[First Reprint]

SENATE, No. 3244






      The Senate Budget and Appropriations Committee reports favorably Senate Bill No. 3244 (1R).

      This bill, to be known and cited as the “New Jersey Foreclosure Prevention Act,” would establish the “New Jersey Residential Foreclosure Prevention Program,” within the New Jersey Housing and Mortgage Finance Agency (“HMFA”).  The goal of the program would be to ensure that loss mitigation and foreclosure prevention measures are taken on eligible properties.  Either directly, or through its contractors, the bill authorizes the agency to purchase “eligible properties” and mortgage assets in furtherance of this goal.  The bill defines an “eligible property” as a residential property or mortgage note owned by an institutional lender as the result of a mortgage foreclosure judgment or a deed in lieu of foreclosure, owned by a municipality as the result of a tax foreclosure judgment, or that is subject to a nonperforming loan from an institutional lender.

      The bill authorizes HMFA to enter into contracts with any person, corporation, or entity which the agency determines to be necessary or appropriate to carry out its responsibilities under the bill.  In carrying out its duties, HMFA would be authorized to employ the consulting services of real estate and loan portfolio asset management firms, property management firms, auction marketing firms, brokerage services firms, appraisers, and such other consultants and employees required in HMFA’s judgment.

      Within 180 days following the enactment of the bill, HMFA would be required to adopt a funding plan for the program utilizing the “Foreclosure Intervention Fund” established under the bill.  The agency would be authorized to directly fund the program through revenue generated by the fund.  The agency would have the authority to alter its funding plan as the Executive Director of HMFA deems necessary. The funding plan would include, but not be limited to, program revenue, expected expenditures, and projections for the acquisition of foreclosed residential properties or mortgage assets.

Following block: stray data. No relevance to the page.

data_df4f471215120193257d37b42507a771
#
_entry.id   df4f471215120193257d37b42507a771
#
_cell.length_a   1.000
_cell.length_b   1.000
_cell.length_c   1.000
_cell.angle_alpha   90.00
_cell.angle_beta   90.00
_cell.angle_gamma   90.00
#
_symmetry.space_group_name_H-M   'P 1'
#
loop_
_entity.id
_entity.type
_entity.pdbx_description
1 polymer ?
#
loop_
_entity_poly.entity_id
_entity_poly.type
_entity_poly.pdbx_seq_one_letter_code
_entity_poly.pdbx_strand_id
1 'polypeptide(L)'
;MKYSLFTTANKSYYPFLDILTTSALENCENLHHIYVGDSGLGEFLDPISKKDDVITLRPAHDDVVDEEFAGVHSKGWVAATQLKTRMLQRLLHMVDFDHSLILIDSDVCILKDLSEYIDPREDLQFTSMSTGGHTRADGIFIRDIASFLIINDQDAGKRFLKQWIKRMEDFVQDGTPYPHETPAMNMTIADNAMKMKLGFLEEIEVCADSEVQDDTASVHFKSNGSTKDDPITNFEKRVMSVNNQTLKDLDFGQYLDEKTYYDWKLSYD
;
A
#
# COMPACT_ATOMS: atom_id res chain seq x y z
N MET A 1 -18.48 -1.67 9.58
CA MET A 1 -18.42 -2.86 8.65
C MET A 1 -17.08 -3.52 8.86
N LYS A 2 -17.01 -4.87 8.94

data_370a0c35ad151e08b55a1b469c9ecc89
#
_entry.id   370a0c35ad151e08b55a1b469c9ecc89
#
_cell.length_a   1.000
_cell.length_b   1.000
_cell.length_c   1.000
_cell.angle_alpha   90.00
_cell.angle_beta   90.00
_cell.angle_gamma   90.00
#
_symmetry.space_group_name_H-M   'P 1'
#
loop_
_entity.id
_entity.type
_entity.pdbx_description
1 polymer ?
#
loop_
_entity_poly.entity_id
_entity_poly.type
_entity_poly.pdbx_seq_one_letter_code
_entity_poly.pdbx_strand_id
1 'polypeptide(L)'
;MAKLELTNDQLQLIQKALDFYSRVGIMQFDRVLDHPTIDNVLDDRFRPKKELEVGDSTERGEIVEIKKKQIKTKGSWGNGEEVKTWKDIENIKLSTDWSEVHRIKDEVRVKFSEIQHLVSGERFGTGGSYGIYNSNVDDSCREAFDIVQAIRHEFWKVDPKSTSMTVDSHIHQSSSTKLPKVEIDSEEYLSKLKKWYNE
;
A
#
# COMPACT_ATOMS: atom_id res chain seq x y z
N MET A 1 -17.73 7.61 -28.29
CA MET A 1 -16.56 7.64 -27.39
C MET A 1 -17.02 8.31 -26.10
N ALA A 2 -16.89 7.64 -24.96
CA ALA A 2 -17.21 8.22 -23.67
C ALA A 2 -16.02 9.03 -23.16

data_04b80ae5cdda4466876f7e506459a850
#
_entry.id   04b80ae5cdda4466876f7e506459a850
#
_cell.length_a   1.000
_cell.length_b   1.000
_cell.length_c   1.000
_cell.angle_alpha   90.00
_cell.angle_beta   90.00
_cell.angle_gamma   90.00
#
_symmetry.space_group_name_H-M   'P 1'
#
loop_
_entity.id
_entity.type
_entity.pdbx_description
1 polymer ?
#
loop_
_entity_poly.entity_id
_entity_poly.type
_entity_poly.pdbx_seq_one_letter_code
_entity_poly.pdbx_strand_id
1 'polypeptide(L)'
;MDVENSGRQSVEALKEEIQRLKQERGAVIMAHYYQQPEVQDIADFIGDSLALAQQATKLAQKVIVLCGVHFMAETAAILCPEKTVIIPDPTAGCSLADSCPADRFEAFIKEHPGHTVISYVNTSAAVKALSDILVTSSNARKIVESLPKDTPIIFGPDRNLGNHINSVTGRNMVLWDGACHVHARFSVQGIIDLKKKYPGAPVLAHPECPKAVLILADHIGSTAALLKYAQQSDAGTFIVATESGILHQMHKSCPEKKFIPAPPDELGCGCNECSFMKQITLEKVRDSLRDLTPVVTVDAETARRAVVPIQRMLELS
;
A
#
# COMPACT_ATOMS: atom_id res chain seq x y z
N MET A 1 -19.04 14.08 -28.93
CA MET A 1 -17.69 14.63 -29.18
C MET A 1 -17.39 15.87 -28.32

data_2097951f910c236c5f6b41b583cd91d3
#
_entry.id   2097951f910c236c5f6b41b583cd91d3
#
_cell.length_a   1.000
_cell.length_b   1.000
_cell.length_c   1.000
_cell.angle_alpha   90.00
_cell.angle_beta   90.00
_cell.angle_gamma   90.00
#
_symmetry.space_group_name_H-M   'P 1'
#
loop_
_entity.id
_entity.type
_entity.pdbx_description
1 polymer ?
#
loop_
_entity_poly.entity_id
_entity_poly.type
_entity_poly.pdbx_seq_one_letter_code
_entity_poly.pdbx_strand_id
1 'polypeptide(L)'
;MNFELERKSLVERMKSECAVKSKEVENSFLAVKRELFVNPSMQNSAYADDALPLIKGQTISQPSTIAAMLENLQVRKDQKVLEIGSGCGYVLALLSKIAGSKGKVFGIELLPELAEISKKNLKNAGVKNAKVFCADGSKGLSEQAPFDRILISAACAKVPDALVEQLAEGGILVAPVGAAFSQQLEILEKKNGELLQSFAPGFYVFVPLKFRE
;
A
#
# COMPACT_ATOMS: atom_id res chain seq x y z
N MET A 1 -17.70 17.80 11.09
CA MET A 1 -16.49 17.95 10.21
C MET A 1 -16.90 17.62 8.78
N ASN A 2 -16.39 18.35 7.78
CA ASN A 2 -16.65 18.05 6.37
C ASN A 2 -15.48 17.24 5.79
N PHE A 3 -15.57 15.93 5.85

The bill would authorize HMFA to enter into contracts or loans, or both, with no more than two qualified community development financial institutions to negotiate, bid for, and purchase eligible properties and mortgage assets for the purpose facilitating the program.  In selecting contractors from among qualified community development financial institutions, the bill would authorize HMFA to accord a strong preference to qualified community development financial institutions that have substantial experience in lending in the State and substantial knowledge of the State’s real estate markets.  HMFA may enter into contracts or loans, or both, with a partnership or consortia of organizations, as long as a qualified community development financial institution is the lead entity, or a partnership or consortia of multiple qualified community development financial institutions.

      Should HMFA contract with a community development financial institution for the purposes of the bill, the contract would be required to specify the amounts, schedules, and types of funding to be provided to the qualified community development financial institution, the repayment schedule for the portion of that funding to be repaid, and targeted goals for homeowner interventions.  HMFA would be permitted to condition funding and goals upon the availability of funds to the program.  The contract would specify reasonable administrative costs sufficient to enable the qualified community development financial institution to exercise its obligations under the bill.  The contract would set forth criteria for instances when the purchase, sale, lease, and conveyance of properties furthers the purposes of the bill.

      All purchases, sales, leases, and conveyances of property by qualified community development financial institutions exercised pursuant to this bill would be deemed to lessen the burdens of government in furthering the purposes of the bill.